A story of mine was published in Issue 262 of AntipodeanSF (July 2020). It is a short story of some 800 words that I will share with you here. You can also find it on AntipodeanSF’s website.
Content warning: suicide (gentle).
Making tea by hand was tricky business. She had researched plants, flowers, and spices, recipes written up to two centuries beforehand. But time was growing short. It had taken months to acquire cinnamon, cardamom, cloves, and the non-C spices. In the end, she had ordered loose black tea from a reseller in China.
The Omnioven was not designed to boil water. Rather, it was designed not to let its users boil water themselves. As long as she provided it with packaged food, it provided her with dinner. There were modders and tinkerers who played around with the appliance, and their communities had tricks for her. She had settled on one such hack, filling a glass container with water and sealing it partway, but hers was a newer model and would not be fooled.
“Nature to the rescue,” she said, realising what she had in this glass jar: a perfect instrument to brew sun tea. “Brew.” The thought inspired an odd thrill in her. She was self-sufficient, like a cavewoman. Well, maybe a Renaissance woman.
A crow landed on the railing of her balcony. It hopped closer to the experiment, turning its head this way and that.
As she watched through the door, she said, “I’ll put some out for you when it cools off, master crow.” The bird croaked and jumped off.
It was time: the sun hung just over distant towers, about to disappear. Her last sunset.
She could see gatherings held to celebrate the occasion. Neighbours assembled in yards and parks, each bringing homemade dishes from a time past. Family members had travelled far to be with their loved ones. “It’s a memorial of sorts, isn’t it?”
She made to lift the pitcher, but it was so hot she pulled her fingers away at the lightest touch. Using pan holders, she moved her tea back inside and set it down on her leisure desk. That was where she would have her last cup.
With a jerk of her head, the monitor came on. Her country’s leader appeared, accompanied by xir husband. “… a historic occasion and the last chapter of our history on Earth.” There was opposition to the plan, but it would not matter. It had been discussed for decades, since the solving of the Fermi paradox. At the time, the backlash had been severe. Over the years, clear sight prevailed. The Solution was in the water.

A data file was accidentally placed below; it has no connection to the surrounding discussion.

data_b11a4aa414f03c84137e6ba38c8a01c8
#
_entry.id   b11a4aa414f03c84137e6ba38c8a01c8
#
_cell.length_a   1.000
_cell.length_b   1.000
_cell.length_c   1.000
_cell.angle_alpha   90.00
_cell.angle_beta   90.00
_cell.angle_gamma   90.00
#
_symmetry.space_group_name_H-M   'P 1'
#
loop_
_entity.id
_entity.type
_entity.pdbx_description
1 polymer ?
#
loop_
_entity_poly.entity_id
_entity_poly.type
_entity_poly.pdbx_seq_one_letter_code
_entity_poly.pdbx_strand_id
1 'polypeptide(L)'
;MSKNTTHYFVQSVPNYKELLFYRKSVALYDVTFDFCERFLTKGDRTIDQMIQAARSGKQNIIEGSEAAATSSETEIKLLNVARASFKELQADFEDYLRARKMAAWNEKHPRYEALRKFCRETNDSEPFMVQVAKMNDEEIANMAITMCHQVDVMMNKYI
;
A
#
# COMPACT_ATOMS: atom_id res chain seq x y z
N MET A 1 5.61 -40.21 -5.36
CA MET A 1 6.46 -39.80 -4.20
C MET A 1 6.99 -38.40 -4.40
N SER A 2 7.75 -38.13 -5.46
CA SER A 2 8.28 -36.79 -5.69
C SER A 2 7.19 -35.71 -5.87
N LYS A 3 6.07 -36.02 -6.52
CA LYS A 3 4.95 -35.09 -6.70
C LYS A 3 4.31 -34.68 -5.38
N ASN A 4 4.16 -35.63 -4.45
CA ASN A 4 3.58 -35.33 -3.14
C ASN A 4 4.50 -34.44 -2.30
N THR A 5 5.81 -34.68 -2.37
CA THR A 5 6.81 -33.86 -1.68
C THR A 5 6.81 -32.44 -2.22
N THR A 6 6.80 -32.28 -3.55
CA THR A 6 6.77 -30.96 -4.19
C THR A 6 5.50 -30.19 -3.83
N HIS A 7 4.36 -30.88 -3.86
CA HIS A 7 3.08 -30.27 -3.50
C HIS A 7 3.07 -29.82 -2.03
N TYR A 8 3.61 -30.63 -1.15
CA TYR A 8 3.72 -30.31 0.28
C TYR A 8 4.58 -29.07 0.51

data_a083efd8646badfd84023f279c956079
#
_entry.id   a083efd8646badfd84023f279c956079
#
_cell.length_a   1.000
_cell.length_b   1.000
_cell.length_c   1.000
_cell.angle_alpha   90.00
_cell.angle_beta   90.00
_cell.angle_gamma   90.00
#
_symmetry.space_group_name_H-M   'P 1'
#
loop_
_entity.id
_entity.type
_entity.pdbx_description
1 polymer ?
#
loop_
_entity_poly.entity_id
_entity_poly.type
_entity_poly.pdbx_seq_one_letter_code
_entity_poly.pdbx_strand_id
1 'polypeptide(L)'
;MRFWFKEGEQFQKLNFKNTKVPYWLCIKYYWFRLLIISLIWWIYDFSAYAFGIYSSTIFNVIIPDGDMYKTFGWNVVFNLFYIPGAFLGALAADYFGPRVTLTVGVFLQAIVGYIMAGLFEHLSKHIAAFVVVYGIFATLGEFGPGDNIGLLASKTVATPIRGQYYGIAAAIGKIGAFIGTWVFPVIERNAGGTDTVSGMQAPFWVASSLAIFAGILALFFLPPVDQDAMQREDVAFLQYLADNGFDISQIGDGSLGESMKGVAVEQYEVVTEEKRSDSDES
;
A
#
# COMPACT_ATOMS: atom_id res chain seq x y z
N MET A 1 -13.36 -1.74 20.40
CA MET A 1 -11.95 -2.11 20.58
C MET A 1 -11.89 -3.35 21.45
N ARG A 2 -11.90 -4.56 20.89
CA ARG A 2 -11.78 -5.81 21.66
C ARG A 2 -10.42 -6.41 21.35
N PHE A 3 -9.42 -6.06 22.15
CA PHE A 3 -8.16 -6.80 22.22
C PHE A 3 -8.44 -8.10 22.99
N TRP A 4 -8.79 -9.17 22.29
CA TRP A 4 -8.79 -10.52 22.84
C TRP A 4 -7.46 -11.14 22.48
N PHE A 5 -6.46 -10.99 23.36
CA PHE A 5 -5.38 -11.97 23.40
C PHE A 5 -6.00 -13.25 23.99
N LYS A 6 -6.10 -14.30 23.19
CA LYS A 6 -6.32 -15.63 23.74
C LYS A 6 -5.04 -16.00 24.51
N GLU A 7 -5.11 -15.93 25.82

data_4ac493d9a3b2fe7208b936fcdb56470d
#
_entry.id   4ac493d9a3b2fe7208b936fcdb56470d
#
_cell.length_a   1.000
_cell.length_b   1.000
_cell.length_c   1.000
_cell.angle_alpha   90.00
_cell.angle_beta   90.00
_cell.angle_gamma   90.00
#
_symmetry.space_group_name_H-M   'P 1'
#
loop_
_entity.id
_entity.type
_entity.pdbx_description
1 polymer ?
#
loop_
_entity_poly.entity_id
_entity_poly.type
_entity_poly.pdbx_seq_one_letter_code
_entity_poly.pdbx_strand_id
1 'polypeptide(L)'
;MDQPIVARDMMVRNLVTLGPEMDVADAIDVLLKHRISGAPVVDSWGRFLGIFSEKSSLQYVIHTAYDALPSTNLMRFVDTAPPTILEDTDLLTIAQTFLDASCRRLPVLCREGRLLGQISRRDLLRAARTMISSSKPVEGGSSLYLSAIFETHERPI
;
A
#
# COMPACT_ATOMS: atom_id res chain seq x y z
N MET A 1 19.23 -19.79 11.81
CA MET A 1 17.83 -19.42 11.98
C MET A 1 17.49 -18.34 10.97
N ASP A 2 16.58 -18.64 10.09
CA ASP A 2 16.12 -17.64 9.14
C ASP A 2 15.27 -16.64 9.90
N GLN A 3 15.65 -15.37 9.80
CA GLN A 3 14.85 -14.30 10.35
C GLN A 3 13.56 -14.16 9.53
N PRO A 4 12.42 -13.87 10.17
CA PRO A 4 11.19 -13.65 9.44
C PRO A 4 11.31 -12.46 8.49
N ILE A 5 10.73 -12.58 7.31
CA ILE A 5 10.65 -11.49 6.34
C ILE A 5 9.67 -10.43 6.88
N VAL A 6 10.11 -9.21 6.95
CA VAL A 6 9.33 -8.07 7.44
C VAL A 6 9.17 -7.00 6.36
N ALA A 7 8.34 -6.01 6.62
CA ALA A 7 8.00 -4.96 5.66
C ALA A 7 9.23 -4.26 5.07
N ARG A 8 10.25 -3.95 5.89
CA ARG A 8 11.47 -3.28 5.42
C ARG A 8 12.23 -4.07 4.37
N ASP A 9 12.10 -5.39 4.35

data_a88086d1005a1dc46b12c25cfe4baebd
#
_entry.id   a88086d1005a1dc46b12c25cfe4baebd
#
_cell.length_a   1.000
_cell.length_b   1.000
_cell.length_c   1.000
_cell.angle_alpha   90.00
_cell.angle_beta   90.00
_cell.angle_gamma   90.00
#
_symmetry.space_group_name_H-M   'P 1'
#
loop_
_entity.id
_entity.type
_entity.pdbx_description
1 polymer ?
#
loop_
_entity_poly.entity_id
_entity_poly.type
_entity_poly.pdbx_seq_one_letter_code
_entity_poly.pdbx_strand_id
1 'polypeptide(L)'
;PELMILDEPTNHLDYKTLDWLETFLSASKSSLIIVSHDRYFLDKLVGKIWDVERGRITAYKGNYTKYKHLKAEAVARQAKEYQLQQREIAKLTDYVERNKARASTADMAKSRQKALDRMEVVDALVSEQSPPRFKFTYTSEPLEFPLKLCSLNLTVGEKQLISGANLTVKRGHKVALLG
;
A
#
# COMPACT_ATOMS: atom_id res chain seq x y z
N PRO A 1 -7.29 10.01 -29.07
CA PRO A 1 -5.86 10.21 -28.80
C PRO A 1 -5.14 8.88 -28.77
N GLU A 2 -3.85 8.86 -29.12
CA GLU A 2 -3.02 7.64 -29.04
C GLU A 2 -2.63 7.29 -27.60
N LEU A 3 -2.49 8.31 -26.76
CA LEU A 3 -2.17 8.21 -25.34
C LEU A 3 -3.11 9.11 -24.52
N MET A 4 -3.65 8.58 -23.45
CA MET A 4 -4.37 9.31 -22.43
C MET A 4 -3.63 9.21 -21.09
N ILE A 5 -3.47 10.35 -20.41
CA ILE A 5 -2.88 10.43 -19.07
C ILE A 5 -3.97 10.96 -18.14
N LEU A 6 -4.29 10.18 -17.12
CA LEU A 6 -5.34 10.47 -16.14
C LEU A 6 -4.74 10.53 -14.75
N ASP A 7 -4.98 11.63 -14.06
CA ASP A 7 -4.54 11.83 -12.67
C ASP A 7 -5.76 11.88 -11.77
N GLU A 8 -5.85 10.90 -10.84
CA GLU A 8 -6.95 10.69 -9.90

Her sister’s name lit up the control glass. “Answer,” she said. The politician vanished, replaced by features she had seen that morning. “Hello again.”
“Hello,” her sister answered. “I know we did this already, but I wanted to see you one last time.”
She smiled, gazing at the lines in her face. Was there a point in memorising them? “Here I am. I made my tea.”
With hesitation, she asked, “How was it?”
“I’m waiting for it to cool down.” They looked at each other in silence. “I’m sorry for not being there.”
“It’s fine. I understand why you’d want to be alone right now. Me, I can’t.”
“Obviously.” A sense of nervous anticipation amplified their laughter. When it subsided, she said, “I’m glad to have shared my life with you.”
Her sister nodded. “We’ve had a good life.” She looked down. “I guess this is it.”
“I guess so. Goodbye, Nefti.”
“Farewell.” That was so Nefti, to use such an old-fashioned word.
Back onscreen, the leader said, “It could never be avoided. All we could do was come to terms with what we are. Not just anomaly or happenstance, but ravagers. Faced with that realisation, I believe we have chosen the right path.”
“Off,” she said. Away the picture went, but the thoughts remained. Humanity lived at the expense of countless lifeforms; all species did. It would always be nature’s way. The most advanced one day realised that it was impossible not to harm, not to extinguish, no matter how hard they tried or how creative they became. There was only one way to stop the cycle.
As she poured the spiced tea, it rose in swirling brown waves up the white wall of her favourite cup. The splash of milk became expansive clouds below the surface. She added a spoonful of honey and blended the potion. A second cup, she filled and set outside for the crow, for whom it was safe; the Solution was designed for humans, and humans alone.
She returned to her leisure desk. The smell was enticing, and when she took a sip, it tasted like no chai tea she had ever tried before.
Warmth and death spread within her. Leaning back into her best chair, she watched the sky change to pink and orange tones. “It’s our turn now.”